In Search of ‘Stickiness’


Tips can help planners build authentic connections.

By  Kim Benjamin, Untangled

To create and sustain an authentic community, event planners are said to need a place where they have a voice and can be heard, and where all opinions are considered.

Monika Adelmann

Monika Adelmann, operations manager at BCD Meetings &Events, says she believes it’s important to focus on shared experiences when creating a community.

“Introduce communication channels that promote and facilitate ongoing dialogue for groups with common interests,” she said. “These channels can include social media, forums, and focus groups. Balance the sense of community both virtually and face to face. The key to authenticity is to create and encourage safe spaces with continuous touchpoints.”

But experts warn that while a community may have marketing advantages, if you make it only about brand building, it will die as quickly as it was born.

Marine Debatte

“Target it properly and identify how and when to reach your community,” said Marine Debatte, head of event solutions at agency BI Worldwide. “Take time to set it up, nurture it, and make it evolve if need be.”

To illustrate one example of an authentic community, Gregory Crandall, director of brand engagement at Pico+ Hong Kong, recalled when he headed a society magazine in Hong Kong. The high-end readership included a database of several hundred top executives, with the main asset being the bond between readers, the editorial voice, and the advertisers, which created a distinct community.

“Our priority was to create a platform where these executives could share their experiences and ideas and interact with the editors, the brand, and its advertisers,” Crandall said. “Using the platform, we could invite the resulting community to events. It was about engaging with them all for long-term ‘stickiness.’”

Gregory Crandall

The same principle, he said, applies to how event planners need to build communities, adding that planners should engage with conference delegates or event attendees and understand their preferred mode of communication.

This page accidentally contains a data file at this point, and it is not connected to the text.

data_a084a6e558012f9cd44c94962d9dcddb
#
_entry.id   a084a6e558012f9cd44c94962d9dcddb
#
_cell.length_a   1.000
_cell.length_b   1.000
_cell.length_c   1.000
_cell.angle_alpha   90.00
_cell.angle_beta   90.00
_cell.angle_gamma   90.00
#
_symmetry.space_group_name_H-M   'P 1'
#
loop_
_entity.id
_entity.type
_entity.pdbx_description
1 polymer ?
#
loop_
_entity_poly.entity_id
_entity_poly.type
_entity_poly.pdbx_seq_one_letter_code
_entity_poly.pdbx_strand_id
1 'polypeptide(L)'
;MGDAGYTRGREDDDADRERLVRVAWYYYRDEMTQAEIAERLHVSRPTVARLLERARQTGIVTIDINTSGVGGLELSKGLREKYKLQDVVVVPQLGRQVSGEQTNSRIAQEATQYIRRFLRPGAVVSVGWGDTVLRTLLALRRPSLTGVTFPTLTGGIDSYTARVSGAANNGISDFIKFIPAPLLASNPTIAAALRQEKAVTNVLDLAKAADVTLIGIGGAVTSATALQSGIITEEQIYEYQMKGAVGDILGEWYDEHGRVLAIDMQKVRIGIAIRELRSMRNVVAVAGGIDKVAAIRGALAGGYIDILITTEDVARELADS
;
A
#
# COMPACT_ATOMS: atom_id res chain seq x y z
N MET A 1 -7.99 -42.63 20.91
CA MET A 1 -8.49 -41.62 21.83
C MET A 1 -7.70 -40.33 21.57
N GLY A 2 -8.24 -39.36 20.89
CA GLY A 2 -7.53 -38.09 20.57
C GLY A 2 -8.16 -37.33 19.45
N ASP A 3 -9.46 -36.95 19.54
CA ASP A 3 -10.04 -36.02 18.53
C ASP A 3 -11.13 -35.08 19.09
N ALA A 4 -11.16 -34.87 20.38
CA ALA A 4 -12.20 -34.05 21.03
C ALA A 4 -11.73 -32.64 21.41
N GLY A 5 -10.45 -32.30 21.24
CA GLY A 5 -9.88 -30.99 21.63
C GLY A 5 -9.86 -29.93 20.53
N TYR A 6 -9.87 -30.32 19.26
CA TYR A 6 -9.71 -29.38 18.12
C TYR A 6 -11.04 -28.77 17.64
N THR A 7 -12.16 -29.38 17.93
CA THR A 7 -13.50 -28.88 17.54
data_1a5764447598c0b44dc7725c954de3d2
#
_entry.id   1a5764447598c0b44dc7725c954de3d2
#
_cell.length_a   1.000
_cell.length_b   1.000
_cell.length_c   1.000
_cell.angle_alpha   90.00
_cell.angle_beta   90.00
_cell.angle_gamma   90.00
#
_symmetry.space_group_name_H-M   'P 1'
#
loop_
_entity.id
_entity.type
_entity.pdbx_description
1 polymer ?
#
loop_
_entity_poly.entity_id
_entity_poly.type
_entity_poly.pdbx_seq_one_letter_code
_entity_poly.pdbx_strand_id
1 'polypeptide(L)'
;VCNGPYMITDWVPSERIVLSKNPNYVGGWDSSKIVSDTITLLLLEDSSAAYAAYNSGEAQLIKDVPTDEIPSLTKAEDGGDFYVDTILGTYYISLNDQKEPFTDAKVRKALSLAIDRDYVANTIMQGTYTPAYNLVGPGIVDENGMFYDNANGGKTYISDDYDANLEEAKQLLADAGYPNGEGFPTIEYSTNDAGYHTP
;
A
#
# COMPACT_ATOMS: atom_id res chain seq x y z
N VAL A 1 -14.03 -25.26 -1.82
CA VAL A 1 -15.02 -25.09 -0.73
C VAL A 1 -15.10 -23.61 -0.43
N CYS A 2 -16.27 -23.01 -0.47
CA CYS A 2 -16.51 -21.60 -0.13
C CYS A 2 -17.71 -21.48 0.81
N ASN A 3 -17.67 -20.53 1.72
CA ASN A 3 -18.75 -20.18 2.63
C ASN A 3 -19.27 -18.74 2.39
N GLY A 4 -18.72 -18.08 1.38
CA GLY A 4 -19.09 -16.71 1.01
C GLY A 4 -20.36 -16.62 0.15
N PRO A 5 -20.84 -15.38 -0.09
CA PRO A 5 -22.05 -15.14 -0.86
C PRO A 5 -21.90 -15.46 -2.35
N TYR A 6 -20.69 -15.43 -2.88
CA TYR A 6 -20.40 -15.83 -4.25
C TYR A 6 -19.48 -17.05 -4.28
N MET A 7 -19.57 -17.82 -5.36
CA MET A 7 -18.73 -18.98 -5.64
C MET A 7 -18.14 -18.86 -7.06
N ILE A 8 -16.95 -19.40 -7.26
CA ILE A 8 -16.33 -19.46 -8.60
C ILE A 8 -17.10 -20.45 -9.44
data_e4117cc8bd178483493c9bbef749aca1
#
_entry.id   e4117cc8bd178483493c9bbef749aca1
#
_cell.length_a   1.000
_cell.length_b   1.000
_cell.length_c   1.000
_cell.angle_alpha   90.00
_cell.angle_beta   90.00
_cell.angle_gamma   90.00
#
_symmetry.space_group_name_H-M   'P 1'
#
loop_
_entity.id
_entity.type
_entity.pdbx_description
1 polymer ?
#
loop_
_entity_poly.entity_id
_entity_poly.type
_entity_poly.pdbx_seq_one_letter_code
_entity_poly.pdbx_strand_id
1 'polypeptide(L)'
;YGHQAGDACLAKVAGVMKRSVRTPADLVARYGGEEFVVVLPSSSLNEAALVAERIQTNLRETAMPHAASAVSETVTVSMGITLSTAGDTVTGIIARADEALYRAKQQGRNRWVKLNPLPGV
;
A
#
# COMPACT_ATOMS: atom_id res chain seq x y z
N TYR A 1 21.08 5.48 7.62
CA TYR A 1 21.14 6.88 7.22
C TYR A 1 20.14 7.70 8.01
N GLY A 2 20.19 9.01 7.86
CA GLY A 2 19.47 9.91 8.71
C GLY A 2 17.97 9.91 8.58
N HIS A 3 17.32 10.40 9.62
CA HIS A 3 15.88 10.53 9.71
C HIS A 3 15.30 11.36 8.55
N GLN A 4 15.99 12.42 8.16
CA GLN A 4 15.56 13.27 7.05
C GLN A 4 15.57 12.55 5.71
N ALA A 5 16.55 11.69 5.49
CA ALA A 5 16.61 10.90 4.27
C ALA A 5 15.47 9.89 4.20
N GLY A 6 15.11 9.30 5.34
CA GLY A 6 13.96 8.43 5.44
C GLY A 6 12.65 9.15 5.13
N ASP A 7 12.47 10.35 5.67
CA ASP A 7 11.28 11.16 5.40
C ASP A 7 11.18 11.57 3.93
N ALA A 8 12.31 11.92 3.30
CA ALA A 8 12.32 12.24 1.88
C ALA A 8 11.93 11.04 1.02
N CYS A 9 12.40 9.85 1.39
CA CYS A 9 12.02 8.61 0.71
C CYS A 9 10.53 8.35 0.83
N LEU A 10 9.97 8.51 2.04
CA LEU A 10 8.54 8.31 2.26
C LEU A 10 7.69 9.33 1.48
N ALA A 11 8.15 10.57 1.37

“Create platforms for engagement before and during the event, and ensure you have a long-lasting multi-platform relationship with your attendees after the event,” Crandall added. “Done well, you will have created a business community with strong personal ‘buy in’ with your brand.”

To boost internal and external brand engagement, Debatte highlights how BI Worldwide bases its programmes and design on behavioural economics — the study of psychology as it relates to the decision-making behind an economic outcome.

“This precisely explains why we make certain decisions and several principles have been formulated: Idiosyncratic fit, hierarchy of choice, goal gradient theory, for example,” she said. “Whether we realise it or not, we are not ‘homo economicus’ and don’t make rational decisions. So, let’s build on that and give our audience a good reason to be engaged.”

Whether you use gamification, incentives, or perks to deepen internal and external brand engagement, different outcomes call for different solutions, experts say adding that the key is to use them when and where they are relevant.

Adelmann suggests encouraging brand interaction through engaging sessions and platforms that require continuous collaboration and follow-up assessments. Audiences will engage more with a brand when they feel that it is investing in them.

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